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That spirit was misdirected, but it was nice to be reminded of its existence. There are many published writers on campus — faculty, staff, and students.
 When I was editing Mc Sweeney’s Internet Tendency, on occasion I would get angry/outraged responses to rejections.
Almost invariably they were irritating and insulting, and are demonstrably bad form, but hindsight has allowed me to respect the spirit of desire and self-belief that animated those responses.
The elite nature of the Iowa Writers’ Workshop provides graduates certain structural advantages over others when it comes to taking the next step forward in literary publishing: improved access to agents and editors, a network of other accomplished writers who may be helpful in all kind of ways.
But as my grandfather used to say, “You can’t buff a turd.” Talent/promise and the development that happens to any graduate student creative writer provided they put in the time and dedication weighs far more heavily in terms of ultimate success than any of those structural advantages.
Success in creative writing is by no means a pure meritocracy, there are many brilliant writers who barely publish, or when they do publish, are hardly read, but it is hard to achieve success absent at least some merit.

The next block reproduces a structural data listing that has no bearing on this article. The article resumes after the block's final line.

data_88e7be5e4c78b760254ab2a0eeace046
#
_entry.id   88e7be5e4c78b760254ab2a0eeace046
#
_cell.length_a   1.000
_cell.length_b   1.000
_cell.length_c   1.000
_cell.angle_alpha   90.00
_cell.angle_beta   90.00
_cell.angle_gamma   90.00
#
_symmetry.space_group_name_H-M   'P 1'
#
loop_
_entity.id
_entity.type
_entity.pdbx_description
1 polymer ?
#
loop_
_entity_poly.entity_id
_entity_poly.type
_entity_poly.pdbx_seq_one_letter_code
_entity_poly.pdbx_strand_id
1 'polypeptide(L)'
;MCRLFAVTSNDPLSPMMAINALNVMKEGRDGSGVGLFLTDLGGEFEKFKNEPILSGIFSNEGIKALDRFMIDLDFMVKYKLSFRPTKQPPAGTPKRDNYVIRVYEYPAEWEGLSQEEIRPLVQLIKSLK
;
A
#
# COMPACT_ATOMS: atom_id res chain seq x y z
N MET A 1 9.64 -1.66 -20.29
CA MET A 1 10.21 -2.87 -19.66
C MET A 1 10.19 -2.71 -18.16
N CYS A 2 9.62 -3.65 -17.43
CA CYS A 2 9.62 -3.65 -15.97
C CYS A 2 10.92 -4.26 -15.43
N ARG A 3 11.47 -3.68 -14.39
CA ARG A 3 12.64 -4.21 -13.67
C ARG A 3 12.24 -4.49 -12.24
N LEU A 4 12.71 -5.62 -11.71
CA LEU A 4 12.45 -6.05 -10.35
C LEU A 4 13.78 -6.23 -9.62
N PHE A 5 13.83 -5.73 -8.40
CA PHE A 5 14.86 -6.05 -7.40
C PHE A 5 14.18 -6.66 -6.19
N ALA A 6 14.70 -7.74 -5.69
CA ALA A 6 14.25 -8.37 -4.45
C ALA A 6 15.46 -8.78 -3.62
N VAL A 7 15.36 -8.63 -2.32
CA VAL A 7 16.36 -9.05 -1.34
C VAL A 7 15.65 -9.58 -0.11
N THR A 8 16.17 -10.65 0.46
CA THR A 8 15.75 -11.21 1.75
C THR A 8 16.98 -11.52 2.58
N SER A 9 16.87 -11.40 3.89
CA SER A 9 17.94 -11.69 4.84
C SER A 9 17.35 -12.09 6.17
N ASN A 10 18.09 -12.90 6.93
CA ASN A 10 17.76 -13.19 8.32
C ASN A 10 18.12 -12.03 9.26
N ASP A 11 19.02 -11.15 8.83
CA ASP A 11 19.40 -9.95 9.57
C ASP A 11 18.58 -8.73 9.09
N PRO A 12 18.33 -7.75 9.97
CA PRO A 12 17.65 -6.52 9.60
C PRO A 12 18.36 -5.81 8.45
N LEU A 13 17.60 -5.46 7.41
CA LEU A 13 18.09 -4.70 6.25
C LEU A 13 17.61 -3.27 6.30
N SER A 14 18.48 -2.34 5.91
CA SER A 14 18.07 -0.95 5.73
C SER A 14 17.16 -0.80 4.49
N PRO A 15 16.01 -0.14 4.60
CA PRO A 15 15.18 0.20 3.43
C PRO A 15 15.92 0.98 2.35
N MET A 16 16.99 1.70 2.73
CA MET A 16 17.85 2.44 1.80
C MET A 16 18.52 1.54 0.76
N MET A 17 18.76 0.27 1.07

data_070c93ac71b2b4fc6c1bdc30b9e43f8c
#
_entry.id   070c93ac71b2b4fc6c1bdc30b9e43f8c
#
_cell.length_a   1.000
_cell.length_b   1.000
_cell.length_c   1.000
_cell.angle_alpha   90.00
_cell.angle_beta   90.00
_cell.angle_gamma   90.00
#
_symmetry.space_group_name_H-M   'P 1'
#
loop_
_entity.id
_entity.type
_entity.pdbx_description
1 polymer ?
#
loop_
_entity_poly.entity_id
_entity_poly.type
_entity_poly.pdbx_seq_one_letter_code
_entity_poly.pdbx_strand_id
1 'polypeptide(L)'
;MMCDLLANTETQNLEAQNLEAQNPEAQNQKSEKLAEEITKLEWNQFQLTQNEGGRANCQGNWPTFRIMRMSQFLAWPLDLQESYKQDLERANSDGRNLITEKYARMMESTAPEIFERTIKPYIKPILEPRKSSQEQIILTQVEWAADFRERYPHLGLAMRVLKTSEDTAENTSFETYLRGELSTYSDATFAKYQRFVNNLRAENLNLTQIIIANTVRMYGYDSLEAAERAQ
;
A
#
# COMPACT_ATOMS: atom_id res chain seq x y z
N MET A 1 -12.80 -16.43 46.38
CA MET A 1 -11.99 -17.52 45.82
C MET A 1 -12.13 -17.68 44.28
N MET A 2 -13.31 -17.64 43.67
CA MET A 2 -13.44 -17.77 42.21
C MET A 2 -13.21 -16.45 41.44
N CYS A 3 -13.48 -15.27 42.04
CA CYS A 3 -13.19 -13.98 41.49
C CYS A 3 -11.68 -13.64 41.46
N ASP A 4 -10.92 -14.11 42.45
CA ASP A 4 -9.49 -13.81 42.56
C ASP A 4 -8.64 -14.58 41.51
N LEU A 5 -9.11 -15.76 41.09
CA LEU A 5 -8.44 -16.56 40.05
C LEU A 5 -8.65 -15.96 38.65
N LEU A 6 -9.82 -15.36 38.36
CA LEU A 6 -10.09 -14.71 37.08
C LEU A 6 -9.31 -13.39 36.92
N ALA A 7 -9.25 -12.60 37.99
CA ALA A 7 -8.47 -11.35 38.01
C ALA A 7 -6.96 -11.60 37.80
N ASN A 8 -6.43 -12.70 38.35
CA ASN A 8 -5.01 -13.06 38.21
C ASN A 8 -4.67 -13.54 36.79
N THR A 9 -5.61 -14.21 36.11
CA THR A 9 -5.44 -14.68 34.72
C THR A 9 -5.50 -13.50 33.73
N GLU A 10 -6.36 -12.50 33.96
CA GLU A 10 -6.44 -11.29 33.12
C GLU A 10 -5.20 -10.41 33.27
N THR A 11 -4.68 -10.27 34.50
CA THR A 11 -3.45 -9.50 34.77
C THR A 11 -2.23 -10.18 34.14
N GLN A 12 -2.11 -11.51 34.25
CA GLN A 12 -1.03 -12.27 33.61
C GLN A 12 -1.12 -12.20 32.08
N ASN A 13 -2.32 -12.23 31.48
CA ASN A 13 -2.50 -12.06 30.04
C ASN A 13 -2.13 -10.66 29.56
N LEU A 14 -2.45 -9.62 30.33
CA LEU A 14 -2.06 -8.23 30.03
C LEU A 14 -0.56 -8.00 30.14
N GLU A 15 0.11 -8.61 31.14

Due to an age discrimination complaint from 68-year-old Dan Thompson against the University of Iowa over his failure to gain admittance to the Workshop, the rest of us get a glimpse behind the curtain to see how elite the elite really are.
It doesn’t come with an automatic ticket to the big leagues, but it does mean some seasoned pros think you have the stuff that could turn into something special.
Sometimes those old pros make mistakes, and everyone has to work hard to fulfill that promise, but being tapped to join the group is an excellent indicator of future success.
I knew the odds were long when I applied, but with the naïveté of youth, I nonetheless sent my application off with some measure of hope.
Unlike undergraduate applications where one could look at one’s GPA (never lived up to his potential) and test scores (quite good, but not…you know…super good), admission to creative writing programs hinges almost entirely on the quality of the writing sample, and I guess I thought maybe, possibly, there was a chance I was good? Time and experience has revealed that my hopeful naïveté approached the delusional, but even so, the rejection stung.